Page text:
However, Let Them Eat Junk falls short on a key question: what do we do to change that system.
Most food politics books follow a narrative: an earnest author discovers existing food quality and production is awful and goes on to find better food, buying it at farmers’ markets, growing it themselves and living ‘sustainably’. Sometimes at the end there’s a paragraph about challenging the corporate control exercised by agribusiness over food production. More often there’s an exhortation for readers to live like the author does. Change is local, small-scale and therefore in easy reach of everyone with a dollar to spend.
Albritton turns this on its head. He begins by outlining the basic drives of capitalism: the pressure for firms to profit or be driven under by more profitable competitors. This forces them to cut costs by growing bigger to benefit from economies of scale, new technologies and ‘externalities’: free natural resources and places to dump pollution. For agriculture and food, these drives are deadly. Albritton goes into great detail to show how capitalism pushes faster production, more chemicals, more externalities and more energy inputs. The result is homogenized, unhealthy food, low wages and toxic exposure for agricultural workers, with massive political lobbying to ensure lax health & safety and environmental standards. To take one example of the dozens Albritton cites: workers in agricultural industries across the Global South are routinely exposed to cancer-causing pesticides. Child and slave labour are common. This includes commodities like bananas, cocoa, tobacco, coffee, tea and palm oil.
This is, sadly enough, old news. Any number of food books can tell you about bad food. But only Albritton talks about how these consequences are inherent to capitalism. Other authors blame ‘size’, greed, poor ethics or consumer ignorance. Albritton shows that as long as we have a food system based on profit, there will always be a drives to adulterate our food with salt and sugar, damage workers and the environment, and cover up that damage.
Here, however, is a problem: if the food production system is toxic, anti-human and anti-ecological, and rooted in the global capitalist system, what do we do about it? Food politics is tremendously popular on the liberal left today, but no one talks about transforming the capitalist state. Instead the food literature demands more local capitalist production and ethical shopping. Albritton makes a good case against ethical shopping, arguing that consumers can’t know the impact of most of their choices, plus it excludes those who don’t have any money to begin with. The reforms he proposes, however, seem hastily-sketched. He mentions Brazil’s Movement of the Landless (MST) and the Via Campesina, both social movements that promote the land and labour rights of agricultural workers in the Global South. But there’s no mention how readers might support them concretely. Corporations are supposed to be made more ‘responsible’; yet Albritton refers again and again to the 50 year struggle to regulate tobacco, which in response has simply shifted its growth the poorly-regulated poor countries.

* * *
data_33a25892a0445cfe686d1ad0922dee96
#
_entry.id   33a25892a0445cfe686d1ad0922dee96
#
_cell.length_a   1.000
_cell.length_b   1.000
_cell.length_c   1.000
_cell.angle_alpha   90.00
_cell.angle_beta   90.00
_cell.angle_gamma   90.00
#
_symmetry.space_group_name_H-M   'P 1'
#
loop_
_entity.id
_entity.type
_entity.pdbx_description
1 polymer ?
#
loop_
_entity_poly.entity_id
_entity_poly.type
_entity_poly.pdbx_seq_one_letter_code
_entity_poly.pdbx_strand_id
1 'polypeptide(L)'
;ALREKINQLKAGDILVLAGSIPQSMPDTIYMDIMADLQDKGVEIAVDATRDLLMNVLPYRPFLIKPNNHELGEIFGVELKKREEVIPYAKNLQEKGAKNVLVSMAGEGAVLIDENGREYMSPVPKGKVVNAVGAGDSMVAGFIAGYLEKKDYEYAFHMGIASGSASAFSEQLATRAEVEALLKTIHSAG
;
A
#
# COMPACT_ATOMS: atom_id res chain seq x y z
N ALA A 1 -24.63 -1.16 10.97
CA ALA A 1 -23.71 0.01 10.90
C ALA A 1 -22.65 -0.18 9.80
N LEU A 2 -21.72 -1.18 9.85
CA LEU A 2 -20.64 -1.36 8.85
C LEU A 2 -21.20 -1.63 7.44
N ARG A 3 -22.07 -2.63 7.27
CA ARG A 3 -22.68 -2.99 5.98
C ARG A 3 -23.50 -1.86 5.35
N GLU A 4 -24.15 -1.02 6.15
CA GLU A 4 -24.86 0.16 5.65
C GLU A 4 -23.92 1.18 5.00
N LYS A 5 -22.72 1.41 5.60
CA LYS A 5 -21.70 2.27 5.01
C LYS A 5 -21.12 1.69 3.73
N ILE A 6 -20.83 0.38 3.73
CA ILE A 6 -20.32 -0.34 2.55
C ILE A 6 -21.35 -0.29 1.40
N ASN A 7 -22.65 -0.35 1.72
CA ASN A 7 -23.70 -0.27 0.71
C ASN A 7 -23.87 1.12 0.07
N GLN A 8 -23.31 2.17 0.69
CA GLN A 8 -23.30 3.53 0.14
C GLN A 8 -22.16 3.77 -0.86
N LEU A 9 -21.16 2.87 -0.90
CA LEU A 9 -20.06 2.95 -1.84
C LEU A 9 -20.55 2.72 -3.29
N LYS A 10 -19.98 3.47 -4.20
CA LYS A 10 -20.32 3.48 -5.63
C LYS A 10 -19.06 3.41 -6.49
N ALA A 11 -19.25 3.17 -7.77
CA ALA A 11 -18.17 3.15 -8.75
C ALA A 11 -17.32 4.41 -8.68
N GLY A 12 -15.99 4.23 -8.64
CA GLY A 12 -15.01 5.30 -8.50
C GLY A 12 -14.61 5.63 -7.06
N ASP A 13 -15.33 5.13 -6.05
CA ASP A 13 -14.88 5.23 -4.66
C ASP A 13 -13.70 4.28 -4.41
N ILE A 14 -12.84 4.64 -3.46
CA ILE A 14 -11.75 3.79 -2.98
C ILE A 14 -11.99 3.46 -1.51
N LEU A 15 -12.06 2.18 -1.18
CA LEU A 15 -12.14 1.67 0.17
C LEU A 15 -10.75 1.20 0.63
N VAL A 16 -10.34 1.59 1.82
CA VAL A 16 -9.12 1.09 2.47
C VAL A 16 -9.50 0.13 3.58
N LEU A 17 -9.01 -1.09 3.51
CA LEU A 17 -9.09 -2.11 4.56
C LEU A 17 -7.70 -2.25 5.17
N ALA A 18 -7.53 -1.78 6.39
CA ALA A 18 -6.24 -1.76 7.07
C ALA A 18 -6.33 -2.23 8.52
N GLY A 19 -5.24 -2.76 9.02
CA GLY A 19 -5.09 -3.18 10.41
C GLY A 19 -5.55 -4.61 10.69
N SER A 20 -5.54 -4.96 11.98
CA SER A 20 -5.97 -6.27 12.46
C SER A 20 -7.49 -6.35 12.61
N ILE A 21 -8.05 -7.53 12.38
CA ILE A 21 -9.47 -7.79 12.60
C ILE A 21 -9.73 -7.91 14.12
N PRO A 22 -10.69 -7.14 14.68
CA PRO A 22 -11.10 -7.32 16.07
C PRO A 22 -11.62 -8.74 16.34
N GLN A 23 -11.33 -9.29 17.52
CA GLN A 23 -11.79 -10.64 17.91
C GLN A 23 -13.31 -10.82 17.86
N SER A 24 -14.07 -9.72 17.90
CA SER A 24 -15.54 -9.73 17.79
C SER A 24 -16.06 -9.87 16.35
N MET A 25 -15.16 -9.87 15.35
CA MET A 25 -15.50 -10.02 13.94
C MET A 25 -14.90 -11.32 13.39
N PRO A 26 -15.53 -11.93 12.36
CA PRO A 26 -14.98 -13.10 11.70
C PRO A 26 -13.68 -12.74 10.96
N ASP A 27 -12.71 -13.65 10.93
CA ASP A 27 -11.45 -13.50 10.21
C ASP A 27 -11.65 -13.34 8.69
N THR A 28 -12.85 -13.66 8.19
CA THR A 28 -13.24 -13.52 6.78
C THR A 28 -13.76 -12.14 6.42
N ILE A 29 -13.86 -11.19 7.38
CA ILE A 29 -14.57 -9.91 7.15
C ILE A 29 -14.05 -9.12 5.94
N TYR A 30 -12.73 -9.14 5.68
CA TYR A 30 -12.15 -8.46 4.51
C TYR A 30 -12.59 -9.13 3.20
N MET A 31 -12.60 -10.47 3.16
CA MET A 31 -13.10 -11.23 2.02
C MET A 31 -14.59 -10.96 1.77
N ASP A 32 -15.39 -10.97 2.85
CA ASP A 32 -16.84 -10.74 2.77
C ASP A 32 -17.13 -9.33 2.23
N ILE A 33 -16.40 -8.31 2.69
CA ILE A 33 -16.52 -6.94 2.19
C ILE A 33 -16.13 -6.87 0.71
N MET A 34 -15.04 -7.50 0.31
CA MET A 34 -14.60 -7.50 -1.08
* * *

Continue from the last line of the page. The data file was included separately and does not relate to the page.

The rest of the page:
Let Them Eat Junk has some great ideas: tax the rich, subsidize organic farms, pay more for farm labour. But these are not new ideas: the key question is how do we fight for these reforms? Are there successful examples of lasting change, either in production or how activists created solid, growing social movements to fight for that change? The book doesn’t list any.
Perhaps the biggest hole in the argument is Albritton’s refusal to confront a central contradiction in the food politics movement: if growth is inherent in capitalism, and small-scale production makes ecological sense, creating local production requires breaking capitalist power. This is a political question, and avoiding it gives rise to a nostalgic longing for artisanal, pre-capitalist production rife in food literature, mired as it is in petty-bourgeois fantasies of village communities that haven’t existed in the Global North for centuries, if ever. A subsidiary question is whether small-scale production does, in fact, make technical sense to feed a large global population, and the jury is still out. Large-scale farming techniques can provide healthy, nutritious food to poor people if they’re managed correctly – yet what capitalist would want to pay to internalize their externalities? Again, the problem is political control.
Finally, while the book proceeds according to a rigid, well-planned scheme of ideas moving from the theory of capitalism to how it works in real life, it feels strangely unedited. The same examples are repeated constantly: biofuels, junk food and additives come up on many different pages. The book could have done with a better grouping of subjects.
Let Them Eat Junk stands high above the current crop of food politics books. It identifies capitalism and how it structures every aspect of food production and consumption: for that it’s worth a hundred 100 Mile Diets. But for a book with such a cogent analysis, it could have led the reader into a discussion of revolutionary politics and how to change capitalism. Instead it only points the way. Perhaps a sequel could take us directly to the socialist tradition of anti-capitalist struggle.